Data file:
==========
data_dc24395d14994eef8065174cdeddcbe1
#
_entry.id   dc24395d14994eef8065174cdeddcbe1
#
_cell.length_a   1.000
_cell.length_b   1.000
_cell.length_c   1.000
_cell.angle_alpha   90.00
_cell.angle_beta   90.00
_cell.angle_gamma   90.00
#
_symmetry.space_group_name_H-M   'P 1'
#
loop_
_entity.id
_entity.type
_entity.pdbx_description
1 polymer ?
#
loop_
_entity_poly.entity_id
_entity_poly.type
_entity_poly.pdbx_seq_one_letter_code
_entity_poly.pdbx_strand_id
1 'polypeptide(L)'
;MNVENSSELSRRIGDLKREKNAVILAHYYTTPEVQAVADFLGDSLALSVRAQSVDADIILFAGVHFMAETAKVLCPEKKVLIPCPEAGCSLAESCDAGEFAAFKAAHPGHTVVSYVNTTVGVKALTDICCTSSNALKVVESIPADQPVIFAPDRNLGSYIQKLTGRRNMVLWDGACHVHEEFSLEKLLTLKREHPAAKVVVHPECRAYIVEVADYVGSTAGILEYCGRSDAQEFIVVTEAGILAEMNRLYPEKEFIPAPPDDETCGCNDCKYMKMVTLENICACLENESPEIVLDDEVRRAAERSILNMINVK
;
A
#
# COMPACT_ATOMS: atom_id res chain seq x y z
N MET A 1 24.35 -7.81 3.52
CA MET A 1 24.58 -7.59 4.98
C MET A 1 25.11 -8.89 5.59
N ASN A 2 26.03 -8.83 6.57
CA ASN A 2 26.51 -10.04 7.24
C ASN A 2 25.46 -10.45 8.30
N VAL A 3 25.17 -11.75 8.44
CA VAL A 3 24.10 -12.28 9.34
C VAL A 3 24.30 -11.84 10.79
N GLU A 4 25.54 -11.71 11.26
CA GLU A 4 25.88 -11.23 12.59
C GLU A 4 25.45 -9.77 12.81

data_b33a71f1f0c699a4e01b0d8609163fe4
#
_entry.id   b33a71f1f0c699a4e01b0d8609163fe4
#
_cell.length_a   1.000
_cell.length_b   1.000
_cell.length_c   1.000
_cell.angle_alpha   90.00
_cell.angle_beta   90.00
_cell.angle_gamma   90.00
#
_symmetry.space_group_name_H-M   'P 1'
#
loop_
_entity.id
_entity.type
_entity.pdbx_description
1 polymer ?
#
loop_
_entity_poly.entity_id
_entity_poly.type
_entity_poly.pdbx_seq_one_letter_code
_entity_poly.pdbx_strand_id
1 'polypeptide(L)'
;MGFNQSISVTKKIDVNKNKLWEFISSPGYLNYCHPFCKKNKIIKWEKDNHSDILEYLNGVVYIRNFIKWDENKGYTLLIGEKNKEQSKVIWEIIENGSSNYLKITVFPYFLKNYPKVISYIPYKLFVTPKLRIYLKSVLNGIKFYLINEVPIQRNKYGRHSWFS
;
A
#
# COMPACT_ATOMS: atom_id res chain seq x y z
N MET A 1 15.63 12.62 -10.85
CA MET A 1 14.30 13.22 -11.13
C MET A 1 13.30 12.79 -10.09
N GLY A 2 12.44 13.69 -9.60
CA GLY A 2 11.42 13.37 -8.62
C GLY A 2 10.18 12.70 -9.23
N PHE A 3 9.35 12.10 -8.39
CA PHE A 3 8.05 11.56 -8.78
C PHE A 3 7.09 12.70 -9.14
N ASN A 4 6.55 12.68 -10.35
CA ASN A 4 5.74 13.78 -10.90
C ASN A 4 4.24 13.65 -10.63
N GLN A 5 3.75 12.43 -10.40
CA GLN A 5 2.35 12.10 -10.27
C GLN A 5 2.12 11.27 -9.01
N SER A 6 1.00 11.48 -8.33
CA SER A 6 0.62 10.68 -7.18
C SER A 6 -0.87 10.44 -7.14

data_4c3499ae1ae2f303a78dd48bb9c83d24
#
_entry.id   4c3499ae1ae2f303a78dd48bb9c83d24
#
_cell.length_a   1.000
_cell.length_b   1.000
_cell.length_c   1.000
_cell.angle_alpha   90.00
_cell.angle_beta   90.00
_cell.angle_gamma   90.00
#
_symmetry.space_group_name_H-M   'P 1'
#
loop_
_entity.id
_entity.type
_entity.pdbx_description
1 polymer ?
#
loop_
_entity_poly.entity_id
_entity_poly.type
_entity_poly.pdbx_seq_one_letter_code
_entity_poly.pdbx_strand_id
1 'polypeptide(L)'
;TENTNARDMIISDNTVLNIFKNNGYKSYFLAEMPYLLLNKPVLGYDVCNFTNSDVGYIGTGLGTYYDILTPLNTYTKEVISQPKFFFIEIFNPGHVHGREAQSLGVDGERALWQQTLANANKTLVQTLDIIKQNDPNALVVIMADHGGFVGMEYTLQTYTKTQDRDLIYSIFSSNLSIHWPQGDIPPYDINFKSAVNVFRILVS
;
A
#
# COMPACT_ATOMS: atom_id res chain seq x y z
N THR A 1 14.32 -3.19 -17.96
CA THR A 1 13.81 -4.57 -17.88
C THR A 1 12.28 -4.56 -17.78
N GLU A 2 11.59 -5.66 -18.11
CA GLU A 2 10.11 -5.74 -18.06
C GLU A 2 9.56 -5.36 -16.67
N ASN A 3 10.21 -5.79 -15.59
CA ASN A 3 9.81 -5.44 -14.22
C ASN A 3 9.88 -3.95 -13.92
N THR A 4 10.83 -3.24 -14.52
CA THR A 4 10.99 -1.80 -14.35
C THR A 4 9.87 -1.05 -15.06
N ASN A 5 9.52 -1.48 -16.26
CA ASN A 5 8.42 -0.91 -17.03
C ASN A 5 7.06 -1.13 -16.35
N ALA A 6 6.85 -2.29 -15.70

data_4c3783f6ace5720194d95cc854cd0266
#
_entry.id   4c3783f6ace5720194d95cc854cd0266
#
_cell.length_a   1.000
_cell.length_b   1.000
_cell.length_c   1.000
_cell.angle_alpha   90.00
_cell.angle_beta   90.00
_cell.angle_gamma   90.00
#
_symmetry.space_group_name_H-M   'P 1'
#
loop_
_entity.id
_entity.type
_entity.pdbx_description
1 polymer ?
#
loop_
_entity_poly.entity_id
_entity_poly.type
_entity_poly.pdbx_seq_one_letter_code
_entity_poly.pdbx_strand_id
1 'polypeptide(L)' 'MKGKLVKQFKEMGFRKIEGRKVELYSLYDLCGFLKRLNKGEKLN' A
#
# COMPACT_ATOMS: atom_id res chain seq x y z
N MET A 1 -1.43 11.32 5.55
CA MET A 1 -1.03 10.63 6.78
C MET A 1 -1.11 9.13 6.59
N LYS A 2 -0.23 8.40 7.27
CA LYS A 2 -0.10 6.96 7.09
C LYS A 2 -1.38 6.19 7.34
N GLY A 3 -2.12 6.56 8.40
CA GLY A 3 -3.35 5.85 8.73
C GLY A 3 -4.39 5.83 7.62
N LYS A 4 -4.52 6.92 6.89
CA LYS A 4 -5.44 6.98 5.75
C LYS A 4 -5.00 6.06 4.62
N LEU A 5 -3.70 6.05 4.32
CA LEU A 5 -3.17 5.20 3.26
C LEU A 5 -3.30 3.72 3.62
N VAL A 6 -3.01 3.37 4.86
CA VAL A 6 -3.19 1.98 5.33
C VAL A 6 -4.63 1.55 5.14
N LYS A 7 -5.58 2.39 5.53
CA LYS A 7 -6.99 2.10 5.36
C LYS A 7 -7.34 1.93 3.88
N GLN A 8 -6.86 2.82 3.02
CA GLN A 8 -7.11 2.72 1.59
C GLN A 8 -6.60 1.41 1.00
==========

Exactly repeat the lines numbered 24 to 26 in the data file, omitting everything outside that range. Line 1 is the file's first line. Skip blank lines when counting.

_entity_poly.pdbx_strand_id
1 'polypeptide(L)'
;MNVENSSELSRRIGDLKREKNAVILAHYYTTPEVQAVADFLGDSLALSVRAQSVDADIILFAGVHFMAETAKVLCPEKKVLIPCPEAGCSLAESCDAGEFAAFKAAHPGHTVVSYVNTTVGVKALTDICCTSSNALKVVESIPADQPVIFAPDRNLGSYIQKLTGRRNMVLWDGACHVHEEFSLEKLLTLKREHPAAKVVVHPECRAYIVEVADYVGSTAGILEYCGRSDAQEFIVVTEAGILAEMNRLYPEKEFIPAPPDDETCGCNDCKYMKMVTLENICACLENESPEIVLDDEVRRAAERSILNMINVK